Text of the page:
Definitions

from The American Heritage® Dictionary of the English Language, 5th Edition.

  • noun A large heavy knife with a broad blade, used as a weapon and an implement for cutting vegetation.
  • transitive verb To cut with a machete.
  • transitive verb To attack, wound, or kill with a machete.

from The Century Dictionary.

  • noun A heavy knife or cutlass used among Spanish colonists and in Spanish-American countries, both as a tool and as a weapon.
  • noun A fish of the family Congrogadidœ, the Congrogadus (or Machœrium) subducens.
  • noun Formerly also matchet, matchette.

from the GNU version of the Collaborative International Dictionary of English.

  • noun A large heavy knife resembling a broadsword, often two or three feet in length, -- used by the inhabitants of Spanish America as a hatchet to cut their way through thickets, and for various other purposes.

from Wiktionary, Creative Commons Attribution/Share-Alike License.

  • noun A sword-like tool used for cutting large plants with a chopping motion. A machete's blade is usually 50 to 65 centimeters (cm) long, and up to three millimeters (mm) thick.
  • verb To cut or chop with a machete.
  • verb To hack or chop crudely with a blade other than a machete.

from WordNet 3.0 Copyright 2006 by Princeton University. All rights reserved.

  • noun a large heavy knife used in Central and South America as a weapon or for cutting vegetation

Etymologies

from The American Heritage® Dictionary of the English Language, 4th Edition

[Spanish, diminutive of macho, sledge hammer, alteration of mazo, club, probably from maza, mallet, from Vulgar Latin *mattea, mace; see mace.]

from Wiktionary, Creative Commons Attribution/Share-Alike License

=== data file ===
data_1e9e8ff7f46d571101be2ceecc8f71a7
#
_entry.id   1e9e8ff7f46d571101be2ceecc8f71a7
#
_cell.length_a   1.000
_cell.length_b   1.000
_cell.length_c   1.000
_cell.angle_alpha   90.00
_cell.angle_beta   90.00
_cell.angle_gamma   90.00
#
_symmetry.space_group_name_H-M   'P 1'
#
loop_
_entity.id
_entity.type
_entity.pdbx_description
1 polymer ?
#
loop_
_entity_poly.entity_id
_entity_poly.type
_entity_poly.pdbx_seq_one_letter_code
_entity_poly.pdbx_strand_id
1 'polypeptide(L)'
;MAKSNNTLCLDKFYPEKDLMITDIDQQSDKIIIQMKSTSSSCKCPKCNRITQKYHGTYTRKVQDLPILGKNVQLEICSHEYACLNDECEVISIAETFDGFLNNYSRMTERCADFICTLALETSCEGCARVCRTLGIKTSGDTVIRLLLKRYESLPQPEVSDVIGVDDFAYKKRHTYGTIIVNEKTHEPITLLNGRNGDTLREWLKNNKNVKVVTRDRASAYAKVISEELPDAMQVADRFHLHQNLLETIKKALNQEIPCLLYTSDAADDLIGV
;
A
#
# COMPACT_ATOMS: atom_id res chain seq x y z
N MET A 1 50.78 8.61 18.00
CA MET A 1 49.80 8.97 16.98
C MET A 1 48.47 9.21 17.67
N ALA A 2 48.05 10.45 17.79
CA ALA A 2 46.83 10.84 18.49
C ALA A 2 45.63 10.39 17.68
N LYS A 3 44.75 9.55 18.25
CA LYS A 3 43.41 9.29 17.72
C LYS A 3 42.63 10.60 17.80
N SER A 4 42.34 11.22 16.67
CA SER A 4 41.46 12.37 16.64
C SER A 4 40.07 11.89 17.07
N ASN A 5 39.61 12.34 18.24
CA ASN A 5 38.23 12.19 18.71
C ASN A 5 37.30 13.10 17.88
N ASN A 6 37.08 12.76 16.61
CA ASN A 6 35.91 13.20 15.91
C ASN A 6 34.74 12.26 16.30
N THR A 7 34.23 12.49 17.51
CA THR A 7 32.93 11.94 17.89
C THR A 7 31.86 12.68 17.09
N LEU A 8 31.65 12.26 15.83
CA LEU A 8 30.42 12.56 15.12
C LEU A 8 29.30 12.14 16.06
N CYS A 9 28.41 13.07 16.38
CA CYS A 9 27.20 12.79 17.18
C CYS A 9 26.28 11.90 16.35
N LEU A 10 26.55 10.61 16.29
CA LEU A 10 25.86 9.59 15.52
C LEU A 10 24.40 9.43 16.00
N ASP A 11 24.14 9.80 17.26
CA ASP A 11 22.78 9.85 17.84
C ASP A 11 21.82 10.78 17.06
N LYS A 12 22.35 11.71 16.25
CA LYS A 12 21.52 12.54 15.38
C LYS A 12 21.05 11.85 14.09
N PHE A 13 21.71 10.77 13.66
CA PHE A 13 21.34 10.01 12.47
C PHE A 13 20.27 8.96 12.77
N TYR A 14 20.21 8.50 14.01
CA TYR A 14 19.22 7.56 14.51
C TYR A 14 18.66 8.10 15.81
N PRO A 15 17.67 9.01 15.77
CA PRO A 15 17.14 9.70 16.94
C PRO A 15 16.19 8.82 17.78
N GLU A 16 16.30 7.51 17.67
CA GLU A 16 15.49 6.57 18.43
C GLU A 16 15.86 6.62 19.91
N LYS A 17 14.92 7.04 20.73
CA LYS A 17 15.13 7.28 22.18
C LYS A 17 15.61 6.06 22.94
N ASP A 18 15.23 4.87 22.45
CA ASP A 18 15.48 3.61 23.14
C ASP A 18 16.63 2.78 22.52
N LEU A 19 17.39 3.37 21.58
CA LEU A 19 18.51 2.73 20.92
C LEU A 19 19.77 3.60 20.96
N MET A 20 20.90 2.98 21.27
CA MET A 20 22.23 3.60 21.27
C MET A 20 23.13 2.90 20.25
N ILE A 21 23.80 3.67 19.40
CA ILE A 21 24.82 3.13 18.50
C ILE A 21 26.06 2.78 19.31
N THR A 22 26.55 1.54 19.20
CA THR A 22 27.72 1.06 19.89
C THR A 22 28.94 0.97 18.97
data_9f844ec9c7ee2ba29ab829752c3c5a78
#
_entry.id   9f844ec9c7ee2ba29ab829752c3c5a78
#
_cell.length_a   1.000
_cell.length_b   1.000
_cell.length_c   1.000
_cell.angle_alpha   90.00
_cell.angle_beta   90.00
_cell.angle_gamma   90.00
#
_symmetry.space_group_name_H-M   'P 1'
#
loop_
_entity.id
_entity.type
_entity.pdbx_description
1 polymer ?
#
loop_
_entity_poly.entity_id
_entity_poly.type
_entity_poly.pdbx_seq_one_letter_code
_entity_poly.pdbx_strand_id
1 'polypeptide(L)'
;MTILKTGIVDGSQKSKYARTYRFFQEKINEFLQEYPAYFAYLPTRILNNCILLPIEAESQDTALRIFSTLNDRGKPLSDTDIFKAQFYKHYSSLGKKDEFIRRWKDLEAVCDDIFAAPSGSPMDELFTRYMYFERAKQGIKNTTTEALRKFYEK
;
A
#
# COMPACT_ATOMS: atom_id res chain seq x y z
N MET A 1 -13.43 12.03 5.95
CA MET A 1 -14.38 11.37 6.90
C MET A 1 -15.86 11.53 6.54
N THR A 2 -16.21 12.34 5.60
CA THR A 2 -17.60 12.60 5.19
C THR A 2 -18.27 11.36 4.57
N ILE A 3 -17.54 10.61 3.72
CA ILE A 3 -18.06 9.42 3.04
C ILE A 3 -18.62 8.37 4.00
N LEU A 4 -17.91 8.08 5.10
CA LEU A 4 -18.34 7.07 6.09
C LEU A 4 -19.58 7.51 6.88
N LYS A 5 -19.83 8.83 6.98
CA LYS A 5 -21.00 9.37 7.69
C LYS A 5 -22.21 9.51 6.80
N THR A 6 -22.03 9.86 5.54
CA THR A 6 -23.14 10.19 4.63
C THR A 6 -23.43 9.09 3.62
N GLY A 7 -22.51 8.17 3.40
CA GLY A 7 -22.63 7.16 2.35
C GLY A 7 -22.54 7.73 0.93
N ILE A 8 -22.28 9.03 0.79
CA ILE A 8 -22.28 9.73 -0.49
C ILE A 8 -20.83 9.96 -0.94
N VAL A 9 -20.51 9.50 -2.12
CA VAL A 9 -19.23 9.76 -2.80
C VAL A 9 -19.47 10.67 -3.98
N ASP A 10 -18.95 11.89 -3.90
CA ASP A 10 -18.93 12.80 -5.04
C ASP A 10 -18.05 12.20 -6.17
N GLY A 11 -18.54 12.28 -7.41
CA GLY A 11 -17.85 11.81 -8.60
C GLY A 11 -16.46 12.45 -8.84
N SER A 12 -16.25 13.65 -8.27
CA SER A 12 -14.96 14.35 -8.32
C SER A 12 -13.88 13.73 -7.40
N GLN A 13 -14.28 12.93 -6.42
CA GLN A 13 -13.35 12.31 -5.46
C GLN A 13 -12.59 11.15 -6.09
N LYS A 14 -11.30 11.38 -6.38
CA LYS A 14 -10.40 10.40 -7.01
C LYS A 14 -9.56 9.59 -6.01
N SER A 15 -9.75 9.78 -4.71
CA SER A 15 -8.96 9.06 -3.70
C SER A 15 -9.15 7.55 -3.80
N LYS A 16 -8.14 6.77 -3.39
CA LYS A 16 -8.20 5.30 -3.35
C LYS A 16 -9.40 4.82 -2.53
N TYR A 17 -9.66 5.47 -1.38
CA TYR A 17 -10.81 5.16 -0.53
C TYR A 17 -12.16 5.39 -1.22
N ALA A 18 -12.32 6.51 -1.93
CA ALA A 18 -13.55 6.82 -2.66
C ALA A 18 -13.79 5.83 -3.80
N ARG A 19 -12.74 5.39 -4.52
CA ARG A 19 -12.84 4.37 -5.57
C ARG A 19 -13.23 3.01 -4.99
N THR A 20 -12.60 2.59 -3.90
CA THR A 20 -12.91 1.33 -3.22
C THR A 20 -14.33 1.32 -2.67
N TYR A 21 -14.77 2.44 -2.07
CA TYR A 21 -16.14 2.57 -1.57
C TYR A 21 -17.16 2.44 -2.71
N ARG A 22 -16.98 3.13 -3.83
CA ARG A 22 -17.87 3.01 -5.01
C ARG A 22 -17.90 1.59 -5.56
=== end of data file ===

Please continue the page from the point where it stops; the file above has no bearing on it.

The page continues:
From Spanish machete, diminutive of macho ("sledgehammer"), from Latin mattea, cognate with Old French machier, French massue, English mace.

Examples

  • And now 6 years later, his machete is still as sharp.

    Set Visit Preview: The New Friday the 13th « FirstShowing.net

  • To them, carving out an eight month old foetus with a machete is much more than an aggravated assault upon the mother, it is an assault upon a second human being.

    The Order

  • Old Tomás warned him, "I may be old, but my machete is young!"

    Three Tamales for the Señor Part Two

  • Old Tomás warned him, "I may be old, but my machete is young!"

    Three Tamales for the Señor Part Two

  • Old Tomás warned him, "I may be old, but my machete is young!"

    Three Tamales for the Señor Part Two

  • They do carry machetes when they go out walking at night or in the campo, but (other than for work) the machete is mainly as protection against dogs or to whack a snake if they happen across one.

    Page 3

  • They do carry machetes when they go out walking at night or in the campo, but (other than for work) the machete is mainly as protection against dogs or to whack a snake if they happen across one.

    Page 3

  • They do carry machetes when they go out walking at night or in the campo, but (other than for work) the machete is mainly as protection against dogs or to whack a snake if they happen across one.

    Page 3

  • They do carry machetes when they go out walking at night or in the campo, but (other than for work) the machete is mainly as protection against dogs or to whack a snake if they happen across one.

    Page 3

  • They do carry machetes when they go out walking at night or in the campo, but (other than for work) the machete is mainly as protection against dogs or to whack a snake if they happen across one.

    Page 3

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